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Turbine appeal dismissed by planning inspector  

Credit:  Tom French | Okehampton Times | 27 August 2014 | www.okehampton-today.co.uk ~~

An appeal by developers to build a 67 metre wind turbine near South Tawton has been dismissed by the planning inspectorate. Last September, West Devon planners refused plans from Somerset-based Murex Energy Ltd to build the turbine, with an estimated output of 500 kilowatts, a new access track and associated infrastructure. The hub height would have been 40 metres, with a 67 metre tip height. Planners refused the turbine on the grounds that ‘its siting and size would have a detrimental effect upon the setting of, views and the enjoyment of, nearby listed buildings and conservation area.’ Dartmoor National Park Authority, South Tawton Parish Council and English Heritage were among other organisations to object to the plans. The planning inspectorate upheld the decision to refuse the plans following an appeal from Murex Energy Ltd. In the appeal decision document, the inspector said: ‘The proposed wind turbine would be a tall and prominent addition to the local landscape. The slender form of the tower and its off-white colour would have some limited effect in mitigating its landscape and visual impact. However, its height and the “sweeping” motion of the turbine blades would detract from the unspoilt open attributes of the site and the pleasing contribution it makes to the qualities of this part of the countryside and to the setting of Dartmoor National Park. ‘The wind turbine would comprise a very conspicuous addition to the gently undulating landform and, unlike the A30, it would introduce movement into the landscape at height and in very close proximity to the boundary of the national park. ‘The turbine would become the defining feature of the local landscape where the landscape character effects would be of a high magnitude and of moderate/substantial to substantial significance. This would comprise harm to the character of the area. ‘The harm that I have found, including the impacts upon the setting of designated heritage assets, would be reversible and limited to a 25 year period. ‘However, the adverse impacts include harm to the setting of a landscape that is recognised as being of national importance, as well as harm to some nationally important heritage assets. ‘When all of the above is weighed in the balance, and regard is given to the statutory duty regarding the setting of listed buildings, I find that the benefits of the scheme do not outweigh the totality of the harm.’ Alan Wright, chairman of the South Tawton Wind Turbine Action Group, a lobbying group who fought the development, said: ‘The decision represents a significant victory for the local community and demonstrates that it is possible, by concerted, co-operative action, to successfully oppose inappropriate develop-ment.’ Penny Mills, chair of Campaign for the Protection of Rural England in Devon, said:?‘The impact of this industrial scale wind turbine would have been totally unacceptable in this location – on people homes, on the landscape, on Dartmoor National Park and on heritage. ‘The harm would have far outweighed any small perceived benefit. But there are still another 70 wind turbines in the planning system across the county – in appeal or pending a decision from the local planning authorities. ‘Many of those already permitted have now been built or are under construction – at Bondleigh or Shebbear for example – the impact of these can be seen for miles around. They are a blot on the landscape.’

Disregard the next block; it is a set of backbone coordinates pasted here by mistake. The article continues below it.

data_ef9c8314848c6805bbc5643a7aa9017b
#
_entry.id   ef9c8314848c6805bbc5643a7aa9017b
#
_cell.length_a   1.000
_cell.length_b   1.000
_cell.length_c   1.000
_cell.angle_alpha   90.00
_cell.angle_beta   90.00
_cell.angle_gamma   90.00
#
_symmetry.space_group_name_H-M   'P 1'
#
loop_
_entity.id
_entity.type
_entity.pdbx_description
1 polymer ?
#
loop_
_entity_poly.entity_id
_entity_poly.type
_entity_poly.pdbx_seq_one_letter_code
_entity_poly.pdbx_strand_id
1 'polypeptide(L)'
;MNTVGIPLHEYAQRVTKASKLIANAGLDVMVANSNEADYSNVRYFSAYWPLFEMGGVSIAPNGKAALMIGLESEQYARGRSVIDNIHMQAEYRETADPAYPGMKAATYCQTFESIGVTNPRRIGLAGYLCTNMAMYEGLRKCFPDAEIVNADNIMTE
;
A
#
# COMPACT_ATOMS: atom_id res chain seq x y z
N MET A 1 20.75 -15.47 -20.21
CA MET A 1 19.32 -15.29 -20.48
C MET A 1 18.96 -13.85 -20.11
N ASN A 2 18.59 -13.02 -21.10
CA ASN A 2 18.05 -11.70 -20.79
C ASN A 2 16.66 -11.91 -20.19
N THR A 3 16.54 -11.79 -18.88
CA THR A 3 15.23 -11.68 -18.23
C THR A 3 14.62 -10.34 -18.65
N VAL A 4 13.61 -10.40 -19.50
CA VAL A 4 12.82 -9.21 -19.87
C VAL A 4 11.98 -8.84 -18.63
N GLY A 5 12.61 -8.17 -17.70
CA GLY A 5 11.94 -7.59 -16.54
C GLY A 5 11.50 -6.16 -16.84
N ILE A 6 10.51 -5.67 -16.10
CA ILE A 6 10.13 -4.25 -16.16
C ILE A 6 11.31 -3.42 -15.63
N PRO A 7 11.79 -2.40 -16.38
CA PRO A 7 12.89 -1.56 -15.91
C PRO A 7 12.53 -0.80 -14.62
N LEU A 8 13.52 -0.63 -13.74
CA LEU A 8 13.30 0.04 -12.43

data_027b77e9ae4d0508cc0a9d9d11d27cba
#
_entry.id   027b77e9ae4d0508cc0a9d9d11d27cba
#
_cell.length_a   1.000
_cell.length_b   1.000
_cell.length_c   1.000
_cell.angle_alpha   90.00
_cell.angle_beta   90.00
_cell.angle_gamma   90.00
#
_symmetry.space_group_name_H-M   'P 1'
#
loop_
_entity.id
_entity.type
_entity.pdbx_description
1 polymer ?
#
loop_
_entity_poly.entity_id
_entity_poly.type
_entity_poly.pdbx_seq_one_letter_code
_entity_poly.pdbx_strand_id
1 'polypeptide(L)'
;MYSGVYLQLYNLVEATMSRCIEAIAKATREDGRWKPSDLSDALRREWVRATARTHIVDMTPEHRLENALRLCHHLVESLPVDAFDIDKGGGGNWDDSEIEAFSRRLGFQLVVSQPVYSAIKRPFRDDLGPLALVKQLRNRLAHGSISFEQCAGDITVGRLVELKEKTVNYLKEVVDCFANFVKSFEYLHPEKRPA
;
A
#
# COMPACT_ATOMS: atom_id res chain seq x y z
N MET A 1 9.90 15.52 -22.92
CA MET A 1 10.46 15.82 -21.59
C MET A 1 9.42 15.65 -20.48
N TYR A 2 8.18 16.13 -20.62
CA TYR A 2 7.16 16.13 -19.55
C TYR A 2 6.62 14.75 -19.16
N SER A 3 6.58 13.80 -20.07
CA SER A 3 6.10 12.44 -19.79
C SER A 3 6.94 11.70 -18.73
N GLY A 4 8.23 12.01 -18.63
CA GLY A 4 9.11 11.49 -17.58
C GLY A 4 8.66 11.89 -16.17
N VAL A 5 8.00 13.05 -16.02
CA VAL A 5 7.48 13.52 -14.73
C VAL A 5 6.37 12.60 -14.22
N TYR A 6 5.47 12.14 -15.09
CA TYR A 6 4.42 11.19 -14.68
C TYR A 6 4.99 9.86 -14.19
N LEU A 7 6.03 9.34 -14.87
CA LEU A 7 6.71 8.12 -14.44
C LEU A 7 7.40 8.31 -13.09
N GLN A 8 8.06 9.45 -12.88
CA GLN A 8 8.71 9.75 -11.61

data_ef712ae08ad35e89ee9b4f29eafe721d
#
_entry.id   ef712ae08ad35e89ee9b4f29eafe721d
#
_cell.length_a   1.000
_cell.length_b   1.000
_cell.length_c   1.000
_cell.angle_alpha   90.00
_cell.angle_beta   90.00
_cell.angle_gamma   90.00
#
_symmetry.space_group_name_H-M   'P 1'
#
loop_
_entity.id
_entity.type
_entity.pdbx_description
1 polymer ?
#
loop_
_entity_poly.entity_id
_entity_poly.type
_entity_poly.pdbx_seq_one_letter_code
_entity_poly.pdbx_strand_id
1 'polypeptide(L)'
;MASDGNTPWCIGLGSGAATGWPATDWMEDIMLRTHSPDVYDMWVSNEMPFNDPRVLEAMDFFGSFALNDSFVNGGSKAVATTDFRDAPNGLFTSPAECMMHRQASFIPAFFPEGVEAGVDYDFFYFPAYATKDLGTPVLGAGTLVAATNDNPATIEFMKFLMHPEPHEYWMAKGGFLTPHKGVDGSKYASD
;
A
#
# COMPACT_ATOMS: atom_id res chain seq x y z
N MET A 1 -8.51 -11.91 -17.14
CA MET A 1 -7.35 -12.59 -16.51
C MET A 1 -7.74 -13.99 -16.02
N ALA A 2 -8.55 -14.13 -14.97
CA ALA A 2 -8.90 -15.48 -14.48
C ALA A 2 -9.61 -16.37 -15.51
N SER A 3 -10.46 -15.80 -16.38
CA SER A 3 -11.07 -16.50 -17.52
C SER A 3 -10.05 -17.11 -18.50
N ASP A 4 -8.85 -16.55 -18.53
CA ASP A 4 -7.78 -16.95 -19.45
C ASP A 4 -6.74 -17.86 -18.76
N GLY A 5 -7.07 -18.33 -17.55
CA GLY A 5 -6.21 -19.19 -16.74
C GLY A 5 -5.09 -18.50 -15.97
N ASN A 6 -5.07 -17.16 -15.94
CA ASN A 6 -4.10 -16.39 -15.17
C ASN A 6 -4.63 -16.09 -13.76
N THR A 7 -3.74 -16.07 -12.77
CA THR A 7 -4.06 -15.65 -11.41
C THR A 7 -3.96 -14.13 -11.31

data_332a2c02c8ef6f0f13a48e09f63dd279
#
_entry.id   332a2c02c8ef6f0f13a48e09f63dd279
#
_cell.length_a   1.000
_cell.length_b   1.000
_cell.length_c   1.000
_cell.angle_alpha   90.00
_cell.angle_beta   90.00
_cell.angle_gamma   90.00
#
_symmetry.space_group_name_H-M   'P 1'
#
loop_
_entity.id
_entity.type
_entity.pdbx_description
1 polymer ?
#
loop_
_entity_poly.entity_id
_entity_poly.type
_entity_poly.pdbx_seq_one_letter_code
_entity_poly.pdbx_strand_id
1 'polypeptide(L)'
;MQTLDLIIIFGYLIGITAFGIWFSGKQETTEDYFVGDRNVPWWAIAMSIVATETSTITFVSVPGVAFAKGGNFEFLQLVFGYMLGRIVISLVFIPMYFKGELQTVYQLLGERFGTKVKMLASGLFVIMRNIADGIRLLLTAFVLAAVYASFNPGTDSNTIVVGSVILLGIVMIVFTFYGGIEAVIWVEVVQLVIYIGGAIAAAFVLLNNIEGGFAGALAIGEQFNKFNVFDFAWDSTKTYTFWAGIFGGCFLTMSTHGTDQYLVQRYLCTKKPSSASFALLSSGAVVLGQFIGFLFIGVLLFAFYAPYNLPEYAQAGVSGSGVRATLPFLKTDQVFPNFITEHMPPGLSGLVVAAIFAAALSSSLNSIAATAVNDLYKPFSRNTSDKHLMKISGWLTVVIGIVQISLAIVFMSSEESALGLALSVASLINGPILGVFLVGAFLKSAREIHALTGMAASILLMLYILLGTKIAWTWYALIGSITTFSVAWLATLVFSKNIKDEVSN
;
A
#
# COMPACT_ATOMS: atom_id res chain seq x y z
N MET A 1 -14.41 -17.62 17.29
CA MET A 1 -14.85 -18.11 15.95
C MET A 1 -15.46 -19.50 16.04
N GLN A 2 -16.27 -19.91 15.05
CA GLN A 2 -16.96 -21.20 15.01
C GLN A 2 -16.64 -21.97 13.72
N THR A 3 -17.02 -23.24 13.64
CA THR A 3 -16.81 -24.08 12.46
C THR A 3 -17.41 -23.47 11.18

Source:  Tom French | Okehampton Times | 27 August 2014 | www.okehampton-today.co.uk

This article is the work of the source indicated. Any opinions expressed in it are not necessarily those of National Wind Watch.

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